• The Bills recognize that their biggest challenge this season will be learning how to change expectations. Gailey has talked about the difference between hoping to win and expecting to win, and his players believe they can make great strides. Fitzpatrick agreed that last season, too many players were worried about losing their jobs as the team transitioned into Gailey’s tenure. This year, there is far more comfort and a sense of purpose on a team that hasn’t made the playoffs since 1999. “We definitely need to take the approach that we deserve to win,” Fitzpatrick said. “And we have a chip on our shoulders. We hear all the people talking about how tough the AFC East is, and nobody mentions our name. That can be fuel for our fire, and we have to believe we can surprise people.”

Camp Confidential: Detroit Lions

August, 15, 2011
8/15/11
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ALLEN PARK, Mich. -- The same question surfaced at every stop on my NFC North training camp tour. In some form or fashion, division rivals wanted to know: Have the Detroit Lions improved as much as advertised?

After all, Lions Fever long ago engulfed the blog/region/nation. A four-game winning streak to end 2010, the return of quarterback Matthew Stafford and an exciting draft class all suggested the Lions were ready to break free from a decade of disappointment.

But even after spending three days in the Detroit suburbs, I still don’t think I’ve seen the 2011 Lions. What I saw was Lions Lite.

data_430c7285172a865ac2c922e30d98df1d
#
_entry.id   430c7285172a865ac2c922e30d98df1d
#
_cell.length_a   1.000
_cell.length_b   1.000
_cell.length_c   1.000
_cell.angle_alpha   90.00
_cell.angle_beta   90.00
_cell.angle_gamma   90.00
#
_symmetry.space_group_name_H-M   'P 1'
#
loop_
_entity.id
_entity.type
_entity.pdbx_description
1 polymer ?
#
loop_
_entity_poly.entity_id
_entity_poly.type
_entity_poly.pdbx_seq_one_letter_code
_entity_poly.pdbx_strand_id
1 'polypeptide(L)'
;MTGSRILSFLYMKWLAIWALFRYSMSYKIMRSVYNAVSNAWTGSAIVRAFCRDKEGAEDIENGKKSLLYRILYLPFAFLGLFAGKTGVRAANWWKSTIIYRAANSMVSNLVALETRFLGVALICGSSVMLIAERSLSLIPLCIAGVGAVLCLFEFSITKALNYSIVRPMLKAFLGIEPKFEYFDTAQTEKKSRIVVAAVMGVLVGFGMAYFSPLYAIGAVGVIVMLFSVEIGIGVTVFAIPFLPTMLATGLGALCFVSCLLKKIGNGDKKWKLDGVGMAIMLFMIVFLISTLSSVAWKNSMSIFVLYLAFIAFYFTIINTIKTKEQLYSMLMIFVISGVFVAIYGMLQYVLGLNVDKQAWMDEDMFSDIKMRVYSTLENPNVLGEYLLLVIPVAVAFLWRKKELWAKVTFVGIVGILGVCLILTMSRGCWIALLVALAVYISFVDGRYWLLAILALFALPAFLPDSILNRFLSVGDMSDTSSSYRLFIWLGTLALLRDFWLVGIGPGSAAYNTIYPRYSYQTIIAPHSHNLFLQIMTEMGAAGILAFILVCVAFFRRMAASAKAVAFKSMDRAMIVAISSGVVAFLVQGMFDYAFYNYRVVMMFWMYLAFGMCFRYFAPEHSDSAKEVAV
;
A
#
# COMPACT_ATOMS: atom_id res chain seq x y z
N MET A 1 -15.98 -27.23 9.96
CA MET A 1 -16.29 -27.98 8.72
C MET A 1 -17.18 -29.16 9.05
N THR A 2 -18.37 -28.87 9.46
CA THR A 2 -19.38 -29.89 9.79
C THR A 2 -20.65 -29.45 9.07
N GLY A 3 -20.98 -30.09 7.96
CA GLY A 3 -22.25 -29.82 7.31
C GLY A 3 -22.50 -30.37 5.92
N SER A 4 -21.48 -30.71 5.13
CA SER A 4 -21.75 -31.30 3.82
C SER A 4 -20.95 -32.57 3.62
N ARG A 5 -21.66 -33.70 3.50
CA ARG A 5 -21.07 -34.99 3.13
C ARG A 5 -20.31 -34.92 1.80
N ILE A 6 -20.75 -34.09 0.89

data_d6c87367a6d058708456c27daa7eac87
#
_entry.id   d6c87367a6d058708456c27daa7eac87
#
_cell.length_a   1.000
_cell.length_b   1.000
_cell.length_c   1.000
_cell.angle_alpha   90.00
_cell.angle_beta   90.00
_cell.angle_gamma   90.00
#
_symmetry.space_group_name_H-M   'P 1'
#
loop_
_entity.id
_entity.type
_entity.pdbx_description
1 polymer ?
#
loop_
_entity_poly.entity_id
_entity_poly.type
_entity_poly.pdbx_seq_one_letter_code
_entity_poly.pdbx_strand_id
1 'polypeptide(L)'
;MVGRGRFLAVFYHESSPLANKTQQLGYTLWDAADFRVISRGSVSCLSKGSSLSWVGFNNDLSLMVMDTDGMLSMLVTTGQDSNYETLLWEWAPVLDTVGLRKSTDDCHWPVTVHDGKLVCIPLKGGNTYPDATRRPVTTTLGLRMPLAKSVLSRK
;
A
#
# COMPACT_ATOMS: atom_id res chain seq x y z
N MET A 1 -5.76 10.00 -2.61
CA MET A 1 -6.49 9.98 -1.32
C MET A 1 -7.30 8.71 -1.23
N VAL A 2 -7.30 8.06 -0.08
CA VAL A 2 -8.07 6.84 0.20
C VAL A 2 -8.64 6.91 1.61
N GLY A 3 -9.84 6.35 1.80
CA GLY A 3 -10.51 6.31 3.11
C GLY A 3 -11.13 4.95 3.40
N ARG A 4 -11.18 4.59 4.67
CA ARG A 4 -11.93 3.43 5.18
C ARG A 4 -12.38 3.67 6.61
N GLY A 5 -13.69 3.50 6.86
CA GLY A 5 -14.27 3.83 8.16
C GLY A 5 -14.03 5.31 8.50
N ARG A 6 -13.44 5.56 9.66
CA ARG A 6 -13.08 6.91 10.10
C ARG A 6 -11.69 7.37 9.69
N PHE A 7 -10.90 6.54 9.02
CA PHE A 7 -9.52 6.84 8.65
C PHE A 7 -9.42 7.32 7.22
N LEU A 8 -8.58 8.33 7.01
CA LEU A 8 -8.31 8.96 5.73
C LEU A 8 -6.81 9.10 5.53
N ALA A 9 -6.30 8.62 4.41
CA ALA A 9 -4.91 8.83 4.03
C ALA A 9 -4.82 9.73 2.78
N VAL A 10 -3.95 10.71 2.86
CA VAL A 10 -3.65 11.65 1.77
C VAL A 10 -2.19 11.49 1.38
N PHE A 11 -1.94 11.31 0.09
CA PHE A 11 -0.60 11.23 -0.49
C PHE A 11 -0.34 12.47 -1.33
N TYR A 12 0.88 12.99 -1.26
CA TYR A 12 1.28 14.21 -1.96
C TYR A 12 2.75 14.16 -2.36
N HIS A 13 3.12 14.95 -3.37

By the time I arrived at Lions camp, the team’s top three draft choices -- defensive tackle Nick Fairley, receiver Titus Young and running back Mikel Leshoure -- had been sidelined by significant injuries. Left tackle Jeff Backus (pectoral) wasn’t practicing and neither was backup Jason Fox (foot). Tight end Brandon Pettigrew, meanwhile, was nowhere to be seen after suffering an ankle injury.

What’s important, however, is that the franchise had neither panicked nor fallen into a funk. Leshoure’s is the only season-ending injury, and it was obvious even to an amateur observer that the Lions still have a talented collection of players on the practice field, one that romped to a 34-3 victory over the Cincinnati Bengals in its preseason opener Friday night. Many in that collection are entering their third year in the same system, and all them are determined to give us something the NFC North has never seen: a four-team division.

"This team can be great," said receiver Rashied Davis, a part of two Chicago Bears teams that advanced to the NFC Championship Game. "I really think that. It is a great bunch of guys and there really is tons of talent."

THREE BIG ISSUES

1. Backus' status: The Lions are equipped to absorb injuries at many positions, but left tackle isn’t one of them. Fox’s injury has only exacerbated the issue and left the Lions using players who would otherwise be relegated to their third team at the most important position on the line.

Torn pectoral muscles usually require season-ending surgery. The Lions haven’t revealed the severity of the injury, but their insistence that Backus will be ready for the regular-season opener suggests the muscle isn’t completely torn. Backus hasn’t missed a game in his 10 previous seasons, and quite frankly the Lions are banking on his durability in this instance.

[+] EnlargeMatthew Stafford
Leon Halip/Getty ImagesMatthew Stafford has looked strong during training camp.
"You've just got to go on history there," coach Jim Schwartz said. "He has started 160 straight games. … Jeff is obviously experienced and is a hard worker and doesn’t need every single rep in training camp. We can afford to take it slow with him and get him back the right way rather than have to rush him back too soon."